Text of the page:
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In 2016, dairymen and women were among the agricultural coalition that helped flip traditionally blue states red — places like Wisconsin, Michigan and Ohio — during Donald Trump’s journey to the White House.

Two years later, however, that support has frayed as optimism has given way to disillusionment. The president may soon discover the once-supportive American farmer no longer has his back.

When Trump announced he would scrap the NAFTA pact in May 2018, American farmers generally gave him the benefit of the doubt. After decades of unfavorable trading terms, those in the agriculture sector justifiably sought a more level playing field. But for a chief executive who often brags about “the art of the deal,” Trump continues to have a difficult time closing them: His aggressive-and-disruptive negotiating strategies continue fueling a staggering four-year downturn in milk prices.

The numbers tell the tale: Earlier this month, the Commerce Department reported that the nation’s 2018 trade deficit set a record of $891.2 billion (the largest in America’s 243-year history) — a reminder of the adage, “When you find yourself in a hole, stop digging.”

That pit already feels way too deep for the dairy sector: U.S. exports of cheddar cheese fell 9 percent in December 2018 from a year earlier; nonfat dry milk fell 17 percent; butterfat exports plunged 29 percent; dry whey exports plummeted 36 percent, according to data compiled by the Chicago-based CME Group. The list goes on and on as retaliatory tariffs from the U.S.’s largest trading partners — Mexico, Canada and China — continue to exact a toll.

Meanwhile, Alan Levitt, vice president of communications and market analysis for the U.S. Dairy Export Council, notes the “loss of sales to China — America’s third-largest single-country market — followed mid-year retaliatory tariffs, are playing a role in the year-end decline,” says Levitt.

While the Trump Administration claimed to have reached a new North American deal with Mexico and Canada in November, it has remained unratified and retaliatory tariffs are still choking off commerce by destroying the dairy industry. Every day that critical trade pacts remain unsigned, foreign markets close their doors — often permanently — to U.S. dairy producers.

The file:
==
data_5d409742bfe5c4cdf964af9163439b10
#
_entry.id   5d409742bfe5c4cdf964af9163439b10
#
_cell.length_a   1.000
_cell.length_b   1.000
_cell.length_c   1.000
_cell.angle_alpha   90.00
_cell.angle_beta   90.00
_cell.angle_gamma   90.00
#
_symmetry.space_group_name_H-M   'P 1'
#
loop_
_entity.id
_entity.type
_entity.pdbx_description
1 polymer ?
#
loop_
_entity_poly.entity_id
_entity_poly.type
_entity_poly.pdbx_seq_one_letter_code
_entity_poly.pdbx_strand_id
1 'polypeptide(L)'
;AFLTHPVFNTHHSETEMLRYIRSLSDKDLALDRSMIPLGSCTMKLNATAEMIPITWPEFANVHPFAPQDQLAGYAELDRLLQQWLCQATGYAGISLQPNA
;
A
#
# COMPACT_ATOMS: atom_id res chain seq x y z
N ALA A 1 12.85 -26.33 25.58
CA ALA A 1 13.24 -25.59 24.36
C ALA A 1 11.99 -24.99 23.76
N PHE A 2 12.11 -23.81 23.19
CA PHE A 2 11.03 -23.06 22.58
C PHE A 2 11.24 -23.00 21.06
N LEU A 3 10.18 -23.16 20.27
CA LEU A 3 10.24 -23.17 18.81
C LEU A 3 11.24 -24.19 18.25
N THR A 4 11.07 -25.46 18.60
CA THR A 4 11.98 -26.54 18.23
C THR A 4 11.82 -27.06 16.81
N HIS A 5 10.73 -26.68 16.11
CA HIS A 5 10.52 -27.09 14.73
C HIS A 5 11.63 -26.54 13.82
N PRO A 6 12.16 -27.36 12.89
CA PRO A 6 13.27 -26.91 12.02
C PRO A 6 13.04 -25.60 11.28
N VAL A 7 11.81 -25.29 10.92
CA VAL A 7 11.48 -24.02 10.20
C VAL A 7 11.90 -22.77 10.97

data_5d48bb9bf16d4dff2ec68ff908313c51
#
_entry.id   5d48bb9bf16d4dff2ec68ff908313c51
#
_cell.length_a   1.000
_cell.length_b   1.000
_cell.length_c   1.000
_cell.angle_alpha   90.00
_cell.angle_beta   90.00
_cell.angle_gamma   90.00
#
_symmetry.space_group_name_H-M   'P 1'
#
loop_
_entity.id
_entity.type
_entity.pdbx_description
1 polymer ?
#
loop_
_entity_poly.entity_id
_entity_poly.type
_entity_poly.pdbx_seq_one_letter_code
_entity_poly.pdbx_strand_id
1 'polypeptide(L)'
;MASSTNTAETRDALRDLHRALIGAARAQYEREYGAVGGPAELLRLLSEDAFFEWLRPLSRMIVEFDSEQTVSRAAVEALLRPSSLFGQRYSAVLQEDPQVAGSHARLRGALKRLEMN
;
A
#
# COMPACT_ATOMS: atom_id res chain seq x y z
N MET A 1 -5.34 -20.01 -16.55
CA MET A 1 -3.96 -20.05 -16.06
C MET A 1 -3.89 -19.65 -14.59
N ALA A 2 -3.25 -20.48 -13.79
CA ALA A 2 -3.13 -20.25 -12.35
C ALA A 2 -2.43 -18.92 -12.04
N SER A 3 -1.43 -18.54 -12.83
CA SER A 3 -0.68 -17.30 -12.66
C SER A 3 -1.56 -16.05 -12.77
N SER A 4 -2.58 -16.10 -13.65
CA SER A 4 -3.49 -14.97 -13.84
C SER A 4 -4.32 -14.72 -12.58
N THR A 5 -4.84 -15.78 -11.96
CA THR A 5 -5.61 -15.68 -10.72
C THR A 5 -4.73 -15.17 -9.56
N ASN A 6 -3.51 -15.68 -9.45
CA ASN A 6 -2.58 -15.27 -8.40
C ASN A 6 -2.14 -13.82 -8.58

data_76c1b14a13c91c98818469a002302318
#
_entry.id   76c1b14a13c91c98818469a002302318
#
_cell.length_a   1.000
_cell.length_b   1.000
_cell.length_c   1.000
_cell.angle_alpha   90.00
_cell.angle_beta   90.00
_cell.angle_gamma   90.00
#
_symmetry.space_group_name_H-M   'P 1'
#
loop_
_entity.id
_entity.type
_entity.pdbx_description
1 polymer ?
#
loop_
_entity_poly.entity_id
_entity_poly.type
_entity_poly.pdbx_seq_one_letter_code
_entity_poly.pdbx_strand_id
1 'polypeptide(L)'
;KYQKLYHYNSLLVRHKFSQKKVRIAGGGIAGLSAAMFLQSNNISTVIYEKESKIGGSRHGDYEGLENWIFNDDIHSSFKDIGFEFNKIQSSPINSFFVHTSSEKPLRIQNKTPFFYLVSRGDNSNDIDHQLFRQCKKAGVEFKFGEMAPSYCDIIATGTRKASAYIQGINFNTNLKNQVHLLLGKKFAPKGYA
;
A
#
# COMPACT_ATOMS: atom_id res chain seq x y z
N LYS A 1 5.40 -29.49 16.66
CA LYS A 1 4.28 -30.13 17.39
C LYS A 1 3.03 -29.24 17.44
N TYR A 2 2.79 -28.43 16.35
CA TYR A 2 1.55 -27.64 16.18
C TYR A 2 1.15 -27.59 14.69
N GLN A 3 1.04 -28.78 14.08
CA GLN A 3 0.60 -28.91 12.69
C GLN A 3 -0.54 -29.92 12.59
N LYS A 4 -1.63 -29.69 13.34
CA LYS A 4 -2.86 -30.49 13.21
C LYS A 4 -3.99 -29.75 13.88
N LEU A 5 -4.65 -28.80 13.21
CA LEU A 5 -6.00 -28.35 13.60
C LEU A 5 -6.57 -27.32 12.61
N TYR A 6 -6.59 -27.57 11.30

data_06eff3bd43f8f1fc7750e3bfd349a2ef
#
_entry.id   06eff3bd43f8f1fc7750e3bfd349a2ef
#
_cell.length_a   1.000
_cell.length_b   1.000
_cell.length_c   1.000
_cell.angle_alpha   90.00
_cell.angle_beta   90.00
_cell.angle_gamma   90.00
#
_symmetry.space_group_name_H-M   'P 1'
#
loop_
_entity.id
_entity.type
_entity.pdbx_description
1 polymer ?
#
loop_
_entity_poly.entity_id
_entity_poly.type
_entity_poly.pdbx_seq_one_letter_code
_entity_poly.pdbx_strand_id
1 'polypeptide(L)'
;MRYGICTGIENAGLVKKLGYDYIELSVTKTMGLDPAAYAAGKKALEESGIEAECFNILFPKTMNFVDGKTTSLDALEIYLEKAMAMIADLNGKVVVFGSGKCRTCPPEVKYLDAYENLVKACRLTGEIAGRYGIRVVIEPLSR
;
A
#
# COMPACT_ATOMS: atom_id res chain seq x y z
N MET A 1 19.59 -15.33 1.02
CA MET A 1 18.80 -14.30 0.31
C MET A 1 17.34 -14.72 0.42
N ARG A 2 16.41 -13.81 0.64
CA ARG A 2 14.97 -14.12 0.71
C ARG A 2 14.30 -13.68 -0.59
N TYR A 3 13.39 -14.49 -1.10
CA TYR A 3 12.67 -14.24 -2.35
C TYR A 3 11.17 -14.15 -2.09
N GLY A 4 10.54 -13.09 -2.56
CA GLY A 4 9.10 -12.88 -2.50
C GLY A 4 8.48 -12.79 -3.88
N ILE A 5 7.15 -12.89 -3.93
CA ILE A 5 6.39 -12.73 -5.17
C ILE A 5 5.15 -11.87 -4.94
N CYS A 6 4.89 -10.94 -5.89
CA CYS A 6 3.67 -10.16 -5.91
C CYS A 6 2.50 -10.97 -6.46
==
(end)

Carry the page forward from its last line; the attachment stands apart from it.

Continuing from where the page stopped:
President Trump and Congress must take immediate action before it is to late. Your words do not match deeds.  As a result, dairies of all sizes — some that have been in families for five generations or more — are buckling under the weight, and finally calling it quits.

It’s time to staunch the bleeding. America’s dairy sector — from producers to processors, logistics to retailers — all understand the importance of equitable trade deals, the elimination of unnecessary tariffs and the expansion of marketplaces for their goods. But it’s long past time we ask, “Let’s wait and make sure it’s done right", instead "it must be done now and must be done right!”

Now is not the time for passivity. Dairy producers have to step up to the plate and get more involved. Whether picking up a phone or typing an email, we need to contact our lawmakers and send a clear message: If our current leaders can’t provide an answer, we need to elect leaders who will.

Fischer is the CEO of the American Dairy Coalition 

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